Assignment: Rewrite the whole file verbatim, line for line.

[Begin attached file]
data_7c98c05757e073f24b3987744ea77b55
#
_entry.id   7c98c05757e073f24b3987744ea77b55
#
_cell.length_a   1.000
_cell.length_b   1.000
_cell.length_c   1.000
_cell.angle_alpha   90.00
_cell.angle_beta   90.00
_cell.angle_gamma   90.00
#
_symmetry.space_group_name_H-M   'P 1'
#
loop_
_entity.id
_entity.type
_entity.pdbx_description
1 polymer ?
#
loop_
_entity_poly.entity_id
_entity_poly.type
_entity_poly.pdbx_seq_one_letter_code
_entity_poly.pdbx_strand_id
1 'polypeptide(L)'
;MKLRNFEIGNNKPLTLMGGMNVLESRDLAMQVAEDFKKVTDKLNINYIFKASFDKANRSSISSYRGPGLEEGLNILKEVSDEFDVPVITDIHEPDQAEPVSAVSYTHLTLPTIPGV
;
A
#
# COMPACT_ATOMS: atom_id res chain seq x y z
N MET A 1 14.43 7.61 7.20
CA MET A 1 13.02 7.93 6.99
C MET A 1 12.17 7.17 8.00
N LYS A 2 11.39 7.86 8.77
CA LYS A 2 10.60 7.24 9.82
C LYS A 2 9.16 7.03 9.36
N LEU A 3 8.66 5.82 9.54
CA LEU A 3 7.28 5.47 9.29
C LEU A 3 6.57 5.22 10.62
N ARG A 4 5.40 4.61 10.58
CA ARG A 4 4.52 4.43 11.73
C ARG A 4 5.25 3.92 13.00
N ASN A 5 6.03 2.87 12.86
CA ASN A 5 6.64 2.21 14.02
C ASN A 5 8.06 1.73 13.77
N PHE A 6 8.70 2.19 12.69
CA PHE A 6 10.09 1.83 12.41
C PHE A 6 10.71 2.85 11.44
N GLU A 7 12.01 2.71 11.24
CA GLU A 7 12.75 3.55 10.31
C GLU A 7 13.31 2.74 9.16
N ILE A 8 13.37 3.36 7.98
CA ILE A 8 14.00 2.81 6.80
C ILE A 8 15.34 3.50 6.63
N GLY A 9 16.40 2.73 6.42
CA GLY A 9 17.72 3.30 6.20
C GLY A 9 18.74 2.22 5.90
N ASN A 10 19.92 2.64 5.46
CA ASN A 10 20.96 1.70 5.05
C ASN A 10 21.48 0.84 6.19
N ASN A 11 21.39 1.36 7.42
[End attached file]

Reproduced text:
data_7c98c05757e073f24b3987744ea77b55
#
_entry.id   7c98c05757e073f24b3987744ea77b55
#
_cell.length_a   1.000
_cell.length_b   1.000
_cell.length_c   1.000
_cell.angle_alpha   90.00
_cell.angle_beta   90.00
_cell.angle_gamma   90.00
#
_symmetry.space_group_name_H-M   'P 1'
#
loop_
_entity.id
_entity.type
_entity.pdbx_description
1 polymer ?
#
loop_
_entity_poly.entity_id
_entity_poly.type
_entity_poly.pdbx_seq_one_letter_code
_entity_poly.pdbx_strand_id
1 'polypeptide(L)'
;MKLRNFEIGNNKPLTLMGGMNVLESRDLAMQVAEDFKKVTDKLNINYIFKASFDKANRSSISSYRGPGLEEGLNILKEVSDEFDVPVITDIHEPDQAEPVSAVSYTHLTLPTIPGV
;
A
#
# COMPACT_ATOMS: atom_id res chain seq x y z
N MET A 1 14.43 7.61 7.20
CA MET A 1 13.02 7.93 6.99
C MET A 1 12.17 7.17 8.00
N LYS A 2 11.39 7.86 8.77
CA LYS A 2 10.60 7.24 9.82
C LYS A 2 9.16 7.03 9.36
N LEU A 3 8.66 5.82 9.54
CA LEU A 3 7.28 5.47 9.29
C LEU A 3 6.57 5.22 10.62
N ARG A 4 5.40 4.61 10.58
CA ARG A 4 4.52 4.43 11.73
C ARG A 4 5.25 3.92 13.00
N ASN A 5 6.03 2.87 12.86
CA ASN A 5 6.64 2.21 14.02
C ASN A 5 8.06 1.73 13.77
N PHE A 6 8.70 2.19 12.69
CA PHE A 6 10.09 1.83 12.41
C PHE A 6 10.71 2.85 11.44
N GLU A 7 12.01 2.71 11.24
CA GLU A 7 12.75 3.55 10.31
C GLU A 7 13.31 2.74 9.16
N ILE A 8 13.37 3.36 7.98
CA ILE A 8 14.00 2.81 6.80
C ILE A 8 15.34 3.50 6.63
N GLY A 9 16.40 2.73 6.42
CA GLY A 9 17.72 3.30 6.20
C GLY A 9 18.74 2.22 5.90
N ASN A 10 19.92 2.64 5.46
CA ASN A 10 20.96 1.70 5.05
C ASN A 10 21.48 0.84 6.19
N ASN A 11 21.39 1.36 7.42